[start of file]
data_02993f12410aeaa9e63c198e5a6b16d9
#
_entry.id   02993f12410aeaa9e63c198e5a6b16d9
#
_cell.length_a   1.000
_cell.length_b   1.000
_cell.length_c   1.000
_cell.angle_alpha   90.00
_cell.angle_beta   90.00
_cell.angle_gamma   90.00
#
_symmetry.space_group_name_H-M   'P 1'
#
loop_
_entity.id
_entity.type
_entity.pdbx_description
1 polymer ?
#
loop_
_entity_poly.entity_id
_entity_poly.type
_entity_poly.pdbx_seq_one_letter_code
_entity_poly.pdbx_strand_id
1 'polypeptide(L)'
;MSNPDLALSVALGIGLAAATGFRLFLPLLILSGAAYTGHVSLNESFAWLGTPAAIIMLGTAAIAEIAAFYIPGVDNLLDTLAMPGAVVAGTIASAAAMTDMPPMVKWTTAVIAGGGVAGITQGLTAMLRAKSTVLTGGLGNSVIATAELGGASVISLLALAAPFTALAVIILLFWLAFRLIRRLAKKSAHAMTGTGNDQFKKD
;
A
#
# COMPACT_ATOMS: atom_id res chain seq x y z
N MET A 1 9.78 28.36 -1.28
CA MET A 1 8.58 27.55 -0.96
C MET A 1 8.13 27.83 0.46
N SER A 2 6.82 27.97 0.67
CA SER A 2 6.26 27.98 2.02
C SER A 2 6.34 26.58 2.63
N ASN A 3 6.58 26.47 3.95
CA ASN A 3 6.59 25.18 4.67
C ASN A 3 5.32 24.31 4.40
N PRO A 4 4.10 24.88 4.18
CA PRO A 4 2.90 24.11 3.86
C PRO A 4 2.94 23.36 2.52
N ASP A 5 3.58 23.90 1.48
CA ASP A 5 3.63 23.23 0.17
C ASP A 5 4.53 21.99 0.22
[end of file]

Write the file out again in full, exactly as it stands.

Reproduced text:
data_02993f12410aeaa9e63c198e5a6b16d9
#
_entry.id   02993f12410aeaa9e63c198e5a6b16d9
#
_cell.length_a   1.000
_cell.length_b   1.000
_cell.length_c   1.000
_cell.angle_alpha   90.00
_cell.angle_beta   90.00
_cell.angle_gamma   90.00
#
_symmetry.space_group_name_H-M   'P 1'
#
loop_
_entity.id
_entity.type
_entity.pdbx_description
1 polymer ?
#
loop_
_entity_poly.entity_id
_entity_poly.type
_entity_poly.pdbx_seq_one_letter_code
_entity_poly.pdbx_strand_id
1 'polypeptide(L)'
;MSNPDLALSVALGIGLAAATGFRLFLPLLILSGAAYTGHVSLNESFAWLGTPAAIIMLGTAAIAEIAAFYIPGVDNLLDTLAMPGAVVAGTIASAAAMTDMPPMVKWTTAVIAGGGVAGITQGLTAMLRAKSTVLTGGLGNSVIATAELGGASVISLLALAAPFTALAVIILLFWLAFRLIRRLAKKSAHAMTGTGNDQFKKD
;
A
#
# COMPACT_ATOMS: atom_id res chain seq x y z
N MET A 1 9.78 28.36 -1.28
CA MET A 1 8.58 27.55 -0.96
C MET A 1 8.13 27.83 0.46
N SER A 2 6.82 27.97 0.67
CA SER A 2 6.26 27.98 2.02
C SER A 2 6.34 26.58 2.63
N ASN A 3 6.58 26.47 3.95
CA ASN A 3 6.59 25.18 4.67
C ASN A 3 5.32 24.31 4.40
N PRO A 4 4.10 24.88 4.18
CA PRO A 4 2.90 24.11 3.86
C PRO A 4 2.94 23.36 2.52
N ASP A 5 3.58 23.90 1.48
CA ASP A 5 3.63 23.23 0.17
C ASP A 5 4.53 21.99 0.22